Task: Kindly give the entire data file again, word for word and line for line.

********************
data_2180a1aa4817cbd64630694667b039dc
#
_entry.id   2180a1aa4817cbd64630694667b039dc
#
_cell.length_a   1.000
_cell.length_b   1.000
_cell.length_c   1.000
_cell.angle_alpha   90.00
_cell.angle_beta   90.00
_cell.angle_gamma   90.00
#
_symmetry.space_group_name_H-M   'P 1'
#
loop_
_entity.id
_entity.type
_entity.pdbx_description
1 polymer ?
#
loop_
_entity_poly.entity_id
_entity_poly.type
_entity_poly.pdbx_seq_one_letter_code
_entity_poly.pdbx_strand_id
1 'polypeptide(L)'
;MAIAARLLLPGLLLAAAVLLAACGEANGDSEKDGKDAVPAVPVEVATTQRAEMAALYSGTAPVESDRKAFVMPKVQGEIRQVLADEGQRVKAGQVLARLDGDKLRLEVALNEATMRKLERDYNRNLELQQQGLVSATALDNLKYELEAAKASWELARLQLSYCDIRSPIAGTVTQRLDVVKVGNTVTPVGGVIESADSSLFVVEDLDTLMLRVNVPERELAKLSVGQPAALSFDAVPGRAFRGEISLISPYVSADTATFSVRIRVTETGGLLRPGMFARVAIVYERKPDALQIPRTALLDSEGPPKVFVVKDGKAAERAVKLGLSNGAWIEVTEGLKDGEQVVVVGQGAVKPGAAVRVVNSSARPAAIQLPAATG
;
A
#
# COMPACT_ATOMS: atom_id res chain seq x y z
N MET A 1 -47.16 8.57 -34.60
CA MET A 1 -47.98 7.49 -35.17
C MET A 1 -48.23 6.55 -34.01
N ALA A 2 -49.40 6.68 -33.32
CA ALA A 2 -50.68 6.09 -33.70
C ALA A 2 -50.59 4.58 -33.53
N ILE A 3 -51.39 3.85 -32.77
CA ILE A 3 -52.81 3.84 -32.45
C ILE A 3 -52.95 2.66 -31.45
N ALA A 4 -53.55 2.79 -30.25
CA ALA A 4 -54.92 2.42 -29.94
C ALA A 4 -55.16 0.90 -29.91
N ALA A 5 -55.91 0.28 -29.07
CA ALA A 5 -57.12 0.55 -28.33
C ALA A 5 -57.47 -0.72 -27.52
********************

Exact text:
data_2180a1aa4817cbd64630694667b039dc
#
_entry.id   2180a1aa4817cbd64630694667b039dc
#
_cell.length_a   1.000
_cell.length_b   1.000
_cell.length_c   1.000
_cell.angle_alpha   90.00
_cell.angle_beta   90.00
_cell.angle_gamma   90.00
#
_symmetry.space_group_name_H-M   'P 1'
#
loop_
_entity.id
_entity.type
_entity.pdbx_description
1 polymer ?
#
loop_
_entity_poly.entity_id
_entity_poly.type
_entity_poly.pdbx_seq_one_letter_code
_entity_poly.pdbx_strand_id
1 'polypeptide(L)'
;MAIAARLLLPGLLLAAAVLLAACGEANGDSEKDGKDAVPAVPVEVATTQRAEMAALYSGTAPVESDRKAFVMPKVQGEIRQVLADEGQRVKAGQVLARLDGDKLRLEVALNEATMRKLERDYNRNLELQQQGLVSATALDNLKYELEAAKASWELARLQLSYCDIRSPIAGTVTQRLDVVKVGNTVTPVGGVIESADSSLFVVEDLDTLMLRVNVPERELAKLSVGQPAALSFDAVPGRAFRGEISLISPYVSADTATFSVRIRVTETGGLLRPGMFARVAIVYERKPDALQIPRTALLDSEGPPKVFVVKDGKAAERAVKLGLSNGAWIEVTEGLKDGEQVVVVGQGAVKPGAAVRVVNSSARPAAIQLPAATG
;
A
#
# COMPACT_ATOMS: atom_id res chain seq x y z
N MET A 1 -47.16 8.57 -34.60
CA MET A 1 -47.98 7.49 -35.17
C MET A 1 -48.23 6.55 -34.01
N ALA A 2 -49.40 6.68 -33.32
CA ALA A 2 -50.68 6.09 -33.70
C ALA A 2 -50.59 4.58 -33.53
N ILE A 3 -51.39 3.85 -32.77
CA ILE A 3 -52.81 3.84 -32.45
C ILE A 3 -52.95 2.66 -31.45
N ALA A 4 -53.55 2.79 -30.25
CA ALA A 4 -54.92 2.42 -29.94
C ALA A 4 -55.16 0.90 -29.91
N ALA A 5 -55.91 0.28 -29.07
CA ALA A 5 -57.12 0.55 -28.33
C ALA A 5 -57.47 -0.72 -27.52